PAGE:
Relationship to Preceding Entity:
continuity

Determining the geographic frontiers of Central Anatolia is also problematic. The frontiers are not only linked to climate and topography, but also to the location of sites. Pontic Mountains can be considered the South border, and similarly, the Taurus Mountains were in the South frontier. The Eastern boundary is the easiest to define: it is a straight line between modern Malatya and Trabzon. Western border is formed by crucial sites like Beycesultan, Demircihöyük, Karataş-Semayük. During Early Bronze Age, some Indo-European nations arrived on this land - this happened around 2300 BCE. Most of the Early Bronze Age II sites in Anatolia saw massive and violent destruction and these disasters brought an end to the EB II period.

Relationship to Preceding Entity:
population migration

Determining the geographic frontiers of Central Anatolia is also problematic. The frontiers are not only linked to climate and topography, but also to the location of sites. Pontic Mountains can be considered the South border, and similarly, the Taurus Mountains were in the South frontier. The Eastern boundary is the easiest to define: it is a straight line between modern Malatya and Trabzon. Western border is formed by crucial sites like Beycesultan, Demircihöyük, Karataş-Semayük. During Early Bronze Age, some Indo-European nations arrived on this land - this happened around 2300 BCE. Most of the Early Bronze Age II sites in Anatolia saw massive and violent destruction and these disasters brought an end to the EB II period.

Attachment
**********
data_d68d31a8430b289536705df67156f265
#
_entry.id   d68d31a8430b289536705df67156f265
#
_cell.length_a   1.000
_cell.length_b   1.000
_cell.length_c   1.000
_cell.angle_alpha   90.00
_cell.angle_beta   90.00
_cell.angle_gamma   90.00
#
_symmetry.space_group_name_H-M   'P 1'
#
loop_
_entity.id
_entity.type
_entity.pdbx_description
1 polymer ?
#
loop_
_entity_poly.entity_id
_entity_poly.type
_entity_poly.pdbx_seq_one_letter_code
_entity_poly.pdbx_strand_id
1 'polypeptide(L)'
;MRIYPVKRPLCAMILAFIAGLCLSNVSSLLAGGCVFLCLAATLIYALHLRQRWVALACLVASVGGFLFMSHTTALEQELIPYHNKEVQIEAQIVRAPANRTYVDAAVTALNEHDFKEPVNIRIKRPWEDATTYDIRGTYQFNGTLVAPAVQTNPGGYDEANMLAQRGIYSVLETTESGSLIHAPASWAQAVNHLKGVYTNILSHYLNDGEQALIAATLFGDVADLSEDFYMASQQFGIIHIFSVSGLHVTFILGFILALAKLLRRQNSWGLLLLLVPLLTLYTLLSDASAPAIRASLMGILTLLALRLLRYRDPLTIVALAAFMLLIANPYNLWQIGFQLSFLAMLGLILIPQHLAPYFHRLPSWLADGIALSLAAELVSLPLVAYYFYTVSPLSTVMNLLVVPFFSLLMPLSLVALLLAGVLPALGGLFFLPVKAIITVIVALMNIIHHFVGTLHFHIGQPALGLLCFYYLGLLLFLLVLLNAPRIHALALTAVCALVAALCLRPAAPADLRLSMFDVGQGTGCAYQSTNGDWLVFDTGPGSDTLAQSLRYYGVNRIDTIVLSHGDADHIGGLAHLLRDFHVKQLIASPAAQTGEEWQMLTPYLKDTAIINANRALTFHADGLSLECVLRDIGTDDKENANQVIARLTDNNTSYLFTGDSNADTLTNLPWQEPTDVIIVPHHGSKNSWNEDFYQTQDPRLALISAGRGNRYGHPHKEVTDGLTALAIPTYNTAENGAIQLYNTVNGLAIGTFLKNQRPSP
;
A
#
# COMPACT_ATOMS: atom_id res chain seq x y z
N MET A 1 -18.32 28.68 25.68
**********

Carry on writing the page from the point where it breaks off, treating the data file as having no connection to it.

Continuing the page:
Preceding Entity:
Konya Plain - Late Chalcolithic [tr_konya_lca] ---> Konya Plain - Early Bronze Age [tr_konya_eba]

Determining the geographic frontiers of Central Anatolia is also problematic. The frontiers are not only linked to climate and topography, but also to the location of sites. Pontic Mountains can be considered the South border, and similarly, the Taurus Mountains were in the South frontier. The Eastern boundary is the easiest to define: it is a straight line between modern Malatya and Trabzon. Western border is formed by crucial sites like Beycesultan, Demircihöyük, Karataş-Semayük. During Early Bronze Age, some Indo-European nations arrived on this land - this happened around 2300 BCE. Most of the Early Bronze Age II sites in Anatolia saw massive and violent destruction and these disasters brought an end to the EB II period.


Degree of Centralization:
quasi-polity

Language
Linguistic Family:
NO_VALUE_ON_WIKI

Language:
Proto-Indo-European language

Some scholars suggest that populations speaking the proto-languages of what would later be Luwian/Hittite/Palaic entered and settled in Anatolia during the Neolithic period. Others suggest that Indo-European languages arrived in Anatolia some time during the Chalcolitic to Early Bronze Age periods. The final argument implies that Anatolia was actually part of the original Proto-Indo-European-speaking homeland. Both indigenous and Indo-European languages existed side by side on that plateau from earliest times. [1]